The Future of Corrections is Data-Informed

By Clementine Jacoby

“Real-time data” may sound like a business buzzword. But it is more than just buzz. Over the last decade, the ability to immediately understand and analyze situations as they unfold has transformed every major industry. Supply chain managers can place orders when store inventory runs low. Marketers can make the most compelling offer to the right audience. And engineers can improve their products based on immediate user feedback.

Real-time data has been pivotal – in every industry except corrections. For corrections decision-makers, from leadership to line staff, real-time data is surprisingly hard to come by. Decisions are often made based on reports or studies that are months or years old. And staff members develop case plans using whatever information they can parse together from old files.

According to Idaho Department of Corrections Director Josh Tewalt, “these data challenges are system challenges and not failures of the talented people held hostage by disparate and antiquated system.” And there is a tremendous opportunity for accessible, real-time data to be as transformative in corrections as it has been across other industries.

Right now, one of the significant challenges to achieving that promise is the data systems that underpin corrections. These systems were built decades ago, and data is fragmented across different databases, Excel spreadsheets, and even handwritten on paper. This outdated IT infrastructure makes it impossible for leaders and staff to understand where they stand at any given moment, making it difficult to address complex challenges like staffing shortages, plan for the future, and pursue ambitious transformations.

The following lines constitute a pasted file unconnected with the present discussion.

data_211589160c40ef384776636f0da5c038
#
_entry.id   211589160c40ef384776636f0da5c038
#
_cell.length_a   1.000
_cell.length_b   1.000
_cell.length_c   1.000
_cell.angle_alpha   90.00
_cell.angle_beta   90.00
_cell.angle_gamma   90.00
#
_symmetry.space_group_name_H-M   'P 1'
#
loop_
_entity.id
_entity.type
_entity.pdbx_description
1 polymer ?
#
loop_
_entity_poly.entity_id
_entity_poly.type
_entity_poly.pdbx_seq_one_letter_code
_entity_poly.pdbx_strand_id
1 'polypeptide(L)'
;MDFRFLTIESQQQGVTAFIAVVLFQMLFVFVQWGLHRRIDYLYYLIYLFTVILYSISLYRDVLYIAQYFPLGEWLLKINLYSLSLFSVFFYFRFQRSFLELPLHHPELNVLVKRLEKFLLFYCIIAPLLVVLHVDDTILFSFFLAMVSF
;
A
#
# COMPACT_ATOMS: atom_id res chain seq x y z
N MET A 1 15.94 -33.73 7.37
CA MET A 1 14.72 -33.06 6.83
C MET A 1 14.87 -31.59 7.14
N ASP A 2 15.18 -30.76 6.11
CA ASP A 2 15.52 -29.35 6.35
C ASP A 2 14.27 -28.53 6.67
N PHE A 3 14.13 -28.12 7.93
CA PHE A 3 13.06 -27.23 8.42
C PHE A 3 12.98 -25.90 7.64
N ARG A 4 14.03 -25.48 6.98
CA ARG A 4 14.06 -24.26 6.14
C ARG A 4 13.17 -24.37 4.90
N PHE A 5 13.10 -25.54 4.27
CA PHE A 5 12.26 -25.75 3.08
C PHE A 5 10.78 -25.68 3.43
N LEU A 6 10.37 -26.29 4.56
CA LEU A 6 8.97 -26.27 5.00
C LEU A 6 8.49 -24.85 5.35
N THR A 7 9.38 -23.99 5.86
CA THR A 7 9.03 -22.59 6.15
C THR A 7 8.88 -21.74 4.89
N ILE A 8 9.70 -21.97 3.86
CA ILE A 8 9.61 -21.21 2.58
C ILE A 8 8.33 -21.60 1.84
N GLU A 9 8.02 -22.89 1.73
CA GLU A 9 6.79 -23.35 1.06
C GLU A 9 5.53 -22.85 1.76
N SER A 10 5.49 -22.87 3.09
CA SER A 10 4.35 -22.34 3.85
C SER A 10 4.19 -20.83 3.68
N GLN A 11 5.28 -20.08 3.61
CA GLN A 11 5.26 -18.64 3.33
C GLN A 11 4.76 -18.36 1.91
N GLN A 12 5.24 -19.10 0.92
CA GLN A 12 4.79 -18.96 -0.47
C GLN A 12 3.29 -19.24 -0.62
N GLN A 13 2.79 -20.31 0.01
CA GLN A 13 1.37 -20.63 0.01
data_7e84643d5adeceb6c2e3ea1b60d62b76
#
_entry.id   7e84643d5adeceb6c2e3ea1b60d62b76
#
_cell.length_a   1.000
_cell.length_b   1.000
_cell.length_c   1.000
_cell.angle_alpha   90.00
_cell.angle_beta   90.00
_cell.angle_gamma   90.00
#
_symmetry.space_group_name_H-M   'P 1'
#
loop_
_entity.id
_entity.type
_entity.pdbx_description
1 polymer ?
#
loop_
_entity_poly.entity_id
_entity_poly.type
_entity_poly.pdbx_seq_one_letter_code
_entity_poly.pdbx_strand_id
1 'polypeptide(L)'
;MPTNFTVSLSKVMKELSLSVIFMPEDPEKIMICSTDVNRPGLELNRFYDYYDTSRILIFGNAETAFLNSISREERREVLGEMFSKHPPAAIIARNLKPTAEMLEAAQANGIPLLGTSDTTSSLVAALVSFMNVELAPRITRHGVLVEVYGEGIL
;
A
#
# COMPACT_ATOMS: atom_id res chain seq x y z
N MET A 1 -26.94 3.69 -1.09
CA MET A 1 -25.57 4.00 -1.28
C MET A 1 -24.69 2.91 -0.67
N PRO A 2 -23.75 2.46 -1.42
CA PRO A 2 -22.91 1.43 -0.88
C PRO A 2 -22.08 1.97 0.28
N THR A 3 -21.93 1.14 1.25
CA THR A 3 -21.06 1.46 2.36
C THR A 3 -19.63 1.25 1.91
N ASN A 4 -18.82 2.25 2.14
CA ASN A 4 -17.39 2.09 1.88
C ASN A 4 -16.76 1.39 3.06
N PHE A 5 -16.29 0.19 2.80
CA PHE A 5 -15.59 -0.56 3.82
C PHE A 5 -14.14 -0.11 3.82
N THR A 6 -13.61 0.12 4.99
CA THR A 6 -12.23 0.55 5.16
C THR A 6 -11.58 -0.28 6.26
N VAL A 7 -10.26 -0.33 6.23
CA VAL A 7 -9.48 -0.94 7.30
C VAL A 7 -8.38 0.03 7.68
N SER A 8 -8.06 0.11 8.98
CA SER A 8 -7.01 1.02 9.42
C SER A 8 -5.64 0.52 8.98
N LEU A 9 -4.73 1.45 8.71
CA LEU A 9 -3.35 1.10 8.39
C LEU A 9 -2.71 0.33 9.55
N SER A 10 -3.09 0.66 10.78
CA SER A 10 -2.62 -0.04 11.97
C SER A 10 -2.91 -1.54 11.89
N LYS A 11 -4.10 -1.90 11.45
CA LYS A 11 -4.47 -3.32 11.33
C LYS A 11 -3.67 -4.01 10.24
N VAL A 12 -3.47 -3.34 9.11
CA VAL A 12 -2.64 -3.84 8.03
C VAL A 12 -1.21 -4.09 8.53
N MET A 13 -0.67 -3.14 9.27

The organization I co-founded, Recidiviz, aims to solve that problem. Our mission is to bring clarity to corrections by providing clear, actionable, and current data – insights that help government leaders and impacted communities know where they are and how they can chart a path forward confidently.

Here are some of the things our partners have accomplished:

Streamlining supervision eligibility checks in Idaho

Before working with Recidiviz, an Idaho parole officer needed to manually check 21 different requirements across five databases to know whether someone on supervision was eligible to be released from supervision or moved to online-only supervision. This was a time-consuming task for just one person (the average parole officer may be responsible for 90+ people). Today, that same officer can use Recidiviz’s tech to see everyone eligible for release in one place and take action — releasing them or moving them to online-only supervision as soon as they are eligible. Within six months of this tool launching in Idaho, 5% of people on probation and parole had been moved to lower levels of supervision or were released entirely.

Auto-filling forms in Tennessee

The Tennessee Department of Correction (TDOC) uses Recidiviz’s tools to help increase probation and parole officer efficiency. Previously, officers navigated multiple systems to determine if individuals were eligible for the department’s lower-level supervision. Recidiviz built a tool for officers that automatically entered the required data for enrollment forms, pulling the information from various data systems, significantly reducing the administrative workload for officers. In five months, the number of Tennesseans transferred to this lower level of supervision increased by 30 percent. Additionally, by reducing the time to perform this task from 30 minutes to five, the tool saved staff 1,000+ hours over five months. That’s the equivalent of 25 work weeks for one full-time employee.